Finally, the car’s ability to withstand a heavy impact is largely due to the strength of its passenger compartment and the ability of the structure’s crumple zones to prevent energy reaching it. ‘Twin’ chassis architecture
To achieve their goals for the Convertible, engineers have successfully installed what is, in effect, a second or ‘parallel’ structure within the car’s platform: an additional, completely linked ‘ring of steel’, extending from the front to the rear of the car.
The most important element of this new structure is a large closed casing, known as the ‘torsion box’, located between the rear wheel housings, immediately behind the rear seat and ahead of the soft-top stowage compartment. It helps compensate for the loss of rigidity as the ‘C’-pillars are no longer connected by the beams of a fixed roof.
The bottom of the torsion box is welded to another completely new large pressing, a combined rear seat beam and floor which also forms the boot well. This is another important link in the structure and, like the torsion box, is welded at each side to the first of two rear inner side panels which, in turn, connect with the lower B-pillar and side sills.
Enlarged side sills, unique to the Convertible, are further major components of this ‘second chassis’. They are 32 mm higher and 8 mm wider, with a 25 per cent larger cross-section, than those of the sedan. They are made even stronger by the addition of an internal longitudinal plate running the whole length of the box section. The three cross bracings are also good for impact resistance.
Forward of the side sills is another crucial area, connecting the sill, the base of the A-pillar, the bottom of the front bulkhead, the sub-frame mountings and the floor. This is heavily reinforced through a structure of four carefully shaped steel pressings.
The upper A-pillars, together with the windshield header rail, provide rollover protection as well as structural strength and are made from no less than four longitudinal steel members with short, strategic cross bracings. The header rail is also reinforced, consisting of three layers of steel. The whole combined structure can withstand a loading of 2.2 times the weight of the car, about 3.5 tonnes.
As the final pieces of the ‘second chassis’ jigsaw, both the front and rear sub-frames are now bolted directly to the body with steel collars, for extra stiffness, instead of polymer bushes. At the rear, two diagonal ‘V-rods’ are also bolted in position as bracings, linking the sub-frame on each side to the mounting of the trailing arm in the rear suspension.
A novel ‘off-set’ spot-welding technique has been developed which can bridge a gap of 40 mm, eliminating any potential weak links or connections where more than two thicknesses of steel are welded together.
The fine chassis dynamics of the Saab 9-3 Convertible are complemented by the outstanding drivability and refinement of an all turbo powertrain line-up that includes engines fuelled by gasoline, diesel and bioethanol (E85). Saab becomes the first manufacturer to offer a premium-class convertible able to run on eco-friendly, E85 fuel.
2.8-liter V6 Turbo
This sophisticated 255 hp (188 kW) engine is exclusive to the top-of-the-line Aero model. Maximum torque of 350 Nm is generated from just 1,800 rpm all the way to 5,000 rpm, with 90 per cent of this value available from an exceptionally low 1,500 rpm.
With a 60º vee-angle between its cylinder banks for perfect balance, the engine combines excellent multi-valve refinement with outstanding performance. The all aluminum construction provides a light and compact architecture, well suited to its transverse, front-wheel-drive installation in the Saab 9-3.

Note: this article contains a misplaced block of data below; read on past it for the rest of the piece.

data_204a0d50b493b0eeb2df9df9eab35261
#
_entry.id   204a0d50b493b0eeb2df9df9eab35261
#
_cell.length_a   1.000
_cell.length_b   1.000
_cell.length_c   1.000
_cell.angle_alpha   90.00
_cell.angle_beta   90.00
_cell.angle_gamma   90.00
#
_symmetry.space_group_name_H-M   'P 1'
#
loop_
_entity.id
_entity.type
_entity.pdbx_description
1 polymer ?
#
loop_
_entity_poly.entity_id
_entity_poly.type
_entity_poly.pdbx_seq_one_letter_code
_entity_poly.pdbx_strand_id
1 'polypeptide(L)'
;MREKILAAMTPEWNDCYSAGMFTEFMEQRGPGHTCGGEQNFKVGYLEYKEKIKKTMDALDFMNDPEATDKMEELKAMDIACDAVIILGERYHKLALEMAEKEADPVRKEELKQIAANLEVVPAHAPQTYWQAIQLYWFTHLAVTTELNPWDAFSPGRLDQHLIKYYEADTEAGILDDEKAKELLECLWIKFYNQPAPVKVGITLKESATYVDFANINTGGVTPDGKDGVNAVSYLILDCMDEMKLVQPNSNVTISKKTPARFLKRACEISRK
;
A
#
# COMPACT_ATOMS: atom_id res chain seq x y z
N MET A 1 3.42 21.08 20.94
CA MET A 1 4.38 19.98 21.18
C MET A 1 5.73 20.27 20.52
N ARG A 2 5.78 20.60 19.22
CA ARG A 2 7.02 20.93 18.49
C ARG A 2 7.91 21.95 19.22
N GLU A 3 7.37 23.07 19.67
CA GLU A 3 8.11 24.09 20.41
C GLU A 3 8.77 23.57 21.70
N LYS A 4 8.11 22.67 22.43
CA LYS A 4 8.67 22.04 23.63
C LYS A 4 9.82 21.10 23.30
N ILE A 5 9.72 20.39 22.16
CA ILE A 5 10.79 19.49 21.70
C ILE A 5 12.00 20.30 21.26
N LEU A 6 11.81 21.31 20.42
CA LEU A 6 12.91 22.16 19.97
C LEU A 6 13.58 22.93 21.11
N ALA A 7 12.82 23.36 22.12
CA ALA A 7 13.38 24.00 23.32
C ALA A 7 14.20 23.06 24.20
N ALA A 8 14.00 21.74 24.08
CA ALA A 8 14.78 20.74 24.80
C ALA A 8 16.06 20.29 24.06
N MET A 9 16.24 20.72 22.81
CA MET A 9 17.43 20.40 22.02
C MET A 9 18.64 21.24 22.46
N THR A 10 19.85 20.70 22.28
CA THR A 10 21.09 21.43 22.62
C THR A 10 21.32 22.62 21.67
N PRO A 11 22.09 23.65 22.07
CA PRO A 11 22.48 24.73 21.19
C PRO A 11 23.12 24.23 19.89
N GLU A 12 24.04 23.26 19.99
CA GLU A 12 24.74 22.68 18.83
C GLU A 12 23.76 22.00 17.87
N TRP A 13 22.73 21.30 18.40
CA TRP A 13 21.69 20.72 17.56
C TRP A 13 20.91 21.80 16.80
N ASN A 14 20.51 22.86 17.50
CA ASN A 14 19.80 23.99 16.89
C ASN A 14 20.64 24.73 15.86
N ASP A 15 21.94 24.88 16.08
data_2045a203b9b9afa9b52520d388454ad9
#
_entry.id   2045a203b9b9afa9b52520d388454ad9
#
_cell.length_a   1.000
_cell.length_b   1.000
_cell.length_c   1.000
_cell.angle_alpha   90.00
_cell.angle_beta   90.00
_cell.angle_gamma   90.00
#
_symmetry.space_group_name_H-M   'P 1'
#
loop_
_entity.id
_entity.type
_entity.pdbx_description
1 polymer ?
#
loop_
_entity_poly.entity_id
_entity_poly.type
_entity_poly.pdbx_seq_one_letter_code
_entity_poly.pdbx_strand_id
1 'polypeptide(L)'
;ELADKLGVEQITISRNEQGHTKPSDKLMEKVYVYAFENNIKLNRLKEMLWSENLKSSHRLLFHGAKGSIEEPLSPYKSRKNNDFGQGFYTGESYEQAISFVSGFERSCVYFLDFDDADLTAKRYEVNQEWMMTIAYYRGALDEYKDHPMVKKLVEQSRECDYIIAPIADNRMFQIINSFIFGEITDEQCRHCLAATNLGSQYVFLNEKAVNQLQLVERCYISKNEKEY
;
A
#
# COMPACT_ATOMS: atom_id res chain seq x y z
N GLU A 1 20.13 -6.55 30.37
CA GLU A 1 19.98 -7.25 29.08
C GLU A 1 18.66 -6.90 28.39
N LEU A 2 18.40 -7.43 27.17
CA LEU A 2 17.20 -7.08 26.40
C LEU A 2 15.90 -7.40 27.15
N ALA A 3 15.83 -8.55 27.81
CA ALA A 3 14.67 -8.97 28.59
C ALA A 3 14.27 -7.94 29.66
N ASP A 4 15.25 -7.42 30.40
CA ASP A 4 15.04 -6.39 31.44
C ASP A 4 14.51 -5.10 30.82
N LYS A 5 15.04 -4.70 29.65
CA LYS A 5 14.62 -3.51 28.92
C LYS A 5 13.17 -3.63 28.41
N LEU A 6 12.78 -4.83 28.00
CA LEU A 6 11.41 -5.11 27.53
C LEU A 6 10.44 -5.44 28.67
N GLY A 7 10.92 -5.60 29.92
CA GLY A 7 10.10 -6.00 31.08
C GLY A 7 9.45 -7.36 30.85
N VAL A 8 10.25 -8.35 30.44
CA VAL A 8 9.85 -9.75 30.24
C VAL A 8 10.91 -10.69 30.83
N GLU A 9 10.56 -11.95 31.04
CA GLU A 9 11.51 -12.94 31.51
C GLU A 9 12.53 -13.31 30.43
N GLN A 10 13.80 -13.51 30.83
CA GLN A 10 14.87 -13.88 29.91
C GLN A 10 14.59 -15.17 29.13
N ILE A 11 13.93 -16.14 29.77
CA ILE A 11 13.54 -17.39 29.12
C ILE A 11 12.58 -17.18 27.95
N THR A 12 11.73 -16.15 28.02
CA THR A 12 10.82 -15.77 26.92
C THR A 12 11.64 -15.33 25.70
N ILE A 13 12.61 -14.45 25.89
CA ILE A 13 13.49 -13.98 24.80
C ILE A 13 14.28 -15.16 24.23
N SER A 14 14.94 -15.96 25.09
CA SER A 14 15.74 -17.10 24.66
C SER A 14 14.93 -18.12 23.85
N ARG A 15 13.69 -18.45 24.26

The cylinder heads, each with double chain-driven overhead camshafts operating four valves per cylinder, are of high specification aluminum and unique to this turbocharged application. The design ensures enhanced heat resistance under 85 bar cylinder pressures, as well as minimum maintenance costs.
Also unique are pistons with hard anodized ring grooves for durability and under-skirt oil jet cooling, together with steel con-rods that are strengthened by sinter-forging, a process that involves molding metal in a powered form. The exhaust valves are filled with sodium to further enhance cooling. The cylinders have cast iron liners and a bore/stoke of 89.00 / 74.8 mm.
For improved engine breathing, variable cam phasing on the inlet side is electronically controlled and hydraulically actuated, allowing continuously variable adjustment through 50º of crankshaft rotation. On the road, this translates to a more flexible power delivery and better fuel economy under different engine loads.
A die-cast aluminum oil sump is designed to increase structural stiffness and the strong, four-bearing crankshaft is made from micro-alloy forged steel, a specification more commonly seen in competition performance or diesel engines. Together with a dual-mass flywheel, these elements further reduce unwanted noise and vibration, ensuring smooth and refined performance.
Choice of Two Diesel Engines
The new 9-3 range features the introduction of a powerful new four cylinder diesel engine with a unique two-stage turbocharging system, a world ‘first’ in the premium segment, giving class-leading levels of efficiency.
The 1.9-liter, 16-valve engine, badged TTiD, produces 180 hp/ 132 kW and 400 Nm of maximum torque, specific power outputs that are unmatched among competitor products on the market. In-gear performance is on a par with the 2.8V6 turbo gasoline engine
The two-stage turbocharger housing is integrated with the exhaust manifold and contains two turbochargers of different sizes. The pair of turbine/compressor wheels are sequentially mounted and each is able to by-pass the input and output feeds of the other, while also being able to operate in tandem